Zero-Day Internet Explorer Flaw Gets A Patch Tuesday Fix

Zero-Day Internet Explorer Flaw Gets A Patch Tuesday Fix

Bang on schedule Microsoft started rolling out its Patch Tuesday security bulletins for the month yesterday, and according to the company, one of the most severe flaws has finally been fixed.

You may recall that this zero-day flaw in IE was recently made public, and there even have been a few reports of exposed unpatched systems coming under attack.

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Sure a dedicated fix-it tool had already been released by Redmond, but a substantial number of users install their updates using the Windows Update option. Well, if you have been waiting for this, then you will be glad to find that this critical vulnerability is history now.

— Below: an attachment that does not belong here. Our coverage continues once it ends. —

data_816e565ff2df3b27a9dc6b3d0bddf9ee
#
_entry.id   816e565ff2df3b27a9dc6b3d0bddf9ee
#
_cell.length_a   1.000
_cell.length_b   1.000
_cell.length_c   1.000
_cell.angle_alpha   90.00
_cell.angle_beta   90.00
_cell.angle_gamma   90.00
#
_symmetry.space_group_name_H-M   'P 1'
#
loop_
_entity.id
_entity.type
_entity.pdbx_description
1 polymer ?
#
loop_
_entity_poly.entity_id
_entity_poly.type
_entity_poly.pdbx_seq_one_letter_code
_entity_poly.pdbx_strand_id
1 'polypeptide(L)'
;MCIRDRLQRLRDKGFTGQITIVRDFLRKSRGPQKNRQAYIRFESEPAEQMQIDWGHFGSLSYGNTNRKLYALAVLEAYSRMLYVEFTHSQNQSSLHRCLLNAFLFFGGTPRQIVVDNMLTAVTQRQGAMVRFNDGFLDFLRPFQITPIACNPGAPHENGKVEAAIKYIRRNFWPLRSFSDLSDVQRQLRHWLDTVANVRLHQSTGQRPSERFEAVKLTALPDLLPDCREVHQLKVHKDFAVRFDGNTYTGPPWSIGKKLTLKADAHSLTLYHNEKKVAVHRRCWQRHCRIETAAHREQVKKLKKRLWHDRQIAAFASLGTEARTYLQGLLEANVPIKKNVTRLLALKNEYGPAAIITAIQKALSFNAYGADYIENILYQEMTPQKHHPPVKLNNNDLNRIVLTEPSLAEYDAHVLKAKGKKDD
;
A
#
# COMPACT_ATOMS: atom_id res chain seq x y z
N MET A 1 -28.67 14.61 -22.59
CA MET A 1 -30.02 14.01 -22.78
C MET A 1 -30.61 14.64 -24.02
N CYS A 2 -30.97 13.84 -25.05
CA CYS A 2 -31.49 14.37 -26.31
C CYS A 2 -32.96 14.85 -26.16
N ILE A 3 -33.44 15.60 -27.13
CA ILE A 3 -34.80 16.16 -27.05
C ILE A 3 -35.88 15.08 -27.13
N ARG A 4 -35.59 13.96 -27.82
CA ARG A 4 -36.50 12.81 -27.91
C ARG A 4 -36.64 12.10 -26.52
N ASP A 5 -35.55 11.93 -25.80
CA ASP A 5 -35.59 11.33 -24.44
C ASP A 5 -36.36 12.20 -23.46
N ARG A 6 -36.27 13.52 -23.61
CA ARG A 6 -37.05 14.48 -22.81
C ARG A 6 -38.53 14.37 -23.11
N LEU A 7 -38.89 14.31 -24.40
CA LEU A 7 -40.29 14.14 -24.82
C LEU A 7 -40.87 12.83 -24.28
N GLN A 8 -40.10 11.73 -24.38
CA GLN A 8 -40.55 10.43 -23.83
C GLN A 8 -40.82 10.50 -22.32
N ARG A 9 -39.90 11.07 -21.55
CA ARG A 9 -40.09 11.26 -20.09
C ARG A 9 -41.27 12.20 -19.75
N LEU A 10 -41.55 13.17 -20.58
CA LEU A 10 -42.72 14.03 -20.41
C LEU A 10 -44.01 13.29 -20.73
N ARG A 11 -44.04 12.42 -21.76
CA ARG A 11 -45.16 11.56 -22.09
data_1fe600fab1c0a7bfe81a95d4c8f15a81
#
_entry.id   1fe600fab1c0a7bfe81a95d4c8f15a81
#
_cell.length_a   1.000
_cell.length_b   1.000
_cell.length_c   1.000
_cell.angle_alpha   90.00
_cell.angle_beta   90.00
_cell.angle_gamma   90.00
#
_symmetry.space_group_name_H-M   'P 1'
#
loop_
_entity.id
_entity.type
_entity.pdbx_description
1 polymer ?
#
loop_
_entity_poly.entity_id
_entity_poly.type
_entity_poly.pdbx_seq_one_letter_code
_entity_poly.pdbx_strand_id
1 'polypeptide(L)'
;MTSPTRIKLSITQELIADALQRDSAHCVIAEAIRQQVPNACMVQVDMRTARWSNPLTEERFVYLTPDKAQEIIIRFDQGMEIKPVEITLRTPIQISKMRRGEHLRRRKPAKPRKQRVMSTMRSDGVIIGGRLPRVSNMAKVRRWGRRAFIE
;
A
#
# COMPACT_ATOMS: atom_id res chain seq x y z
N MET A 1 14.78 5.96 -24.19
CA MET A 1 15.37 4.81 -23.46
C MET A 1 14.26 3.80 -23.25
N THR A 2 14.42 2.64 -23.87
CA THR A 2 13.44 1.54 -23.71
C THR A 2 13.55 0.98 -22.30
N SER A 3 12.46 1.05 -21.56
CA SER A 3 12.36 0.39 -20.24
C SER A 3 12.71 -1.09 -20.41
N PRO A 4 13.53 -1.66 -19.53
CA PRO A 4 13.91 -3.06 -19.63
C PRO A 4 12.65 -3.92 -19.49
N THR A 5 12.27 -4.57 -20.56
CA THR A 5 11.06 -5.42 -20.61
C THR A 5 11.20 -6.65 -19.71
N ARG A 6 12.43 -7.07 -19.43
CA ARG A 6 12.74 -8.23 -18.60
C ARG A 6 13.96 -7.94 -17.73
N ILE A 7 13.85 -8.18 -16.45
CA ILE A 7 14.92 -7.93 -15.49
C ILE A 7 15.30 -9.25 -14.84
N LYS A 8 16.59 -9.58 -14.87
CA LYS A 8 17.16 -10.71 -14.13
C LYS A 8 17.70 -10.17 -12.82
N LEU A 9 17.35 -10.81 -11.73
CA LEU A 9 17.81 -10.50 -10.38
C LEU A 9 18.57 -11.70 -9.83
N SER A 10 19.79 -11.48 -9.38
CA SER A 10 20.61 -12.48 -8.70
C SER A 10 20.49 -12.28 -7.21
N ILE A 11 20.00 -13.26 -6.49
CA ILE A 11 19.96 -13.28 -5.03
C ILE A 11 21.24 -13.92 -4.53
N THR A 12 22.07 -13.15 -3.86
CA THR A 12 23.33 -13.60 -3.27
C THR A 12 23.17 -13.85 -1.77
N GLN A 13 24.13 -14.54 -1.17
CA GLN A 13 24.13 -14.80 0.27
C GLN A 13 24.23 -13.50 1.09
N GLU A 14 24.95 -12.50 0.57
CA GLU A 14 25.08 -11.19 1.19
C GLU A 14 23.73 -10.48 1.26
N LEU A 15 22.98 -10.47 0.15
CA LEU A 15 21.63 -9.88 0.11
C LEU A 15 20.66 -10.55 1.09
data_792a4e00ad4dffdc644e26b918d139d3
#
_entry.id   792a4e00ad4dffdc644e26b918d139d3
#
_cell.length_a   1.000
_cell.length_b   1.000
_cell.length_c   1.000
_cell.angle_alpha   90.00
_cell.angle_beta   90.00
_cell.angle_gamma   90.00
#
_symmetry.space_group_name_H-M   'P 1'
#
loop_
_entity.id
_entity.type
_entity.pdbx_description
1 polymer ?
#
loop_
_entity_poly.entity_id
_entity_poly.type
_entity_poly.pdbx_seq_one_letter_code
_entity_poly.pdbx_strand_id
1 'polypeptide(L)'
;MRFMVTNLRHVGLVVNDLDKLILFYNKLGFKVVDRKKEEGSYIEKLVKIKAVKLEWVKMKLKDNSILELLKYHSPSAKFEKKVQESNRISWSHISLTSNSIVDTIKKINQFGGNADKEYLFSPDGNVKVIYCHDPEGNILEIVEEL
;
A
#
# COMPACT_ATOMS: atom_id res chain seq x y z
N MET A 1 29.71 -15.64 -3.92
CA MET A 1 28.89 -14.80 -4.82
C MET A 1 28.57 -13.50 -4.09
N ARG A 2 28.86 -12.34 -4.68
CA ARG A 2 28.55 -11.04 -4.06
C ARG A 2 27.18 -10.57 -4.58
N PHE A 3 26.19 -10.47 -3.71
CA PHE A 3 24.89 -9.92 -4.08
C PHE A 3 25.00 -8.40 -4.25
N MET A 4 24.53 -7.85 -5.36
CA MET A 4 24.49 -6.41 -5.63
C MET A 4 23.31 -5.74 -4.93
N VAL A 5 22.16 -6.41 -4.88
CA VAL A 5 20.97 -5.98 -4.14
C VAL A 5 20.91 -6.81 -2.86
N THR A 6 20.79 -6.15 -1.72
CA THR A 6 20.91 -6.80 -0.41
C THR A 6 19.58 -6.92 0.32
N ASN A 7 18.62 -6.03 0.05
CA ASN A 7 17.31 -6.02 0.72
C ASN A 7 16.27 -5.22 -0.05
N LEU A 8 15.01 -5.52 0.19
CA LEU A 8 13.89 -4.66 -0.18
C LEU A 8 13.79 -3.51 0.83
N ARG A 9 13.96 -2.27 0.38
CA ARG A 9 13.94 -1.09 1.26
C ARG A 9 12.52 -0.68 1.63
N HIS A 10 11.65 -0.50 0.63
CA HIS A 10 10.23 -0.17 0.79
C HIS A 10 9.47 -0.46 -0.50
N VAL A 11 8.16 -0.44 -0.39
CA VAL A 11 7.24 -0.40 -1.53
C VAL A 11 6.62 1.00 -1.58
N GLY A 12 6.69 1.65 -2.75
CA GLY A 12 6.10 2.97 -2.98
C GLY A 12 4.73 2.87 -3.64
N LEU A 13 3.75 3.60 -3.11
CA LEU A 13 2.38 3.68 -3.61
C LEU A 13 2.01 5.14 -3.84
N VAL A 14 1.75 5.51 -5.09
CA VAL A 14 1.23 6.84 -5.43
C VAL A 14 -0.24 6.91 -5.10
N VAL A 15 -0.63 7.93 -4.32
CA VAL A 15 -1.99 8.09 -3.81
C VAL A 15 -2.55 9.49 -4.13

That is, if you download and deploy this update, of course!

The MS13-080 bulletin, appropriately rated Critical, fixes a total of eight privately reported vulnerabilities along with two publicly disclosed ones in Internet Explorer.

Microsoft explained the details in a special blog post:

“The most severe vulnerabilities could allow remote code execution if a user views a specially crafted Web page using Internet Explorer. An attacker who successfully exploited the most severe of these vulnerabilities could gain the same user rights as the current user.

Users whose accounts are configured to have fewer user rights on the system could be less impacted than users who operate with administrative user rights.”

This security update comes with a Critical rating for IE6, IE7, IE8, IE9 and IE10 on Windows standard, and a Moderate one for IE6, IE7, IE8, IE9 and IE10 on Windows Server.

Either way, make sure you install this one, even if Internet Explorer is not your primary browser. Since Microsoft’s flagship web browser comes as default, there may be some applications that depend on it. And as the saying goes in (computer) security, one can never be too safe.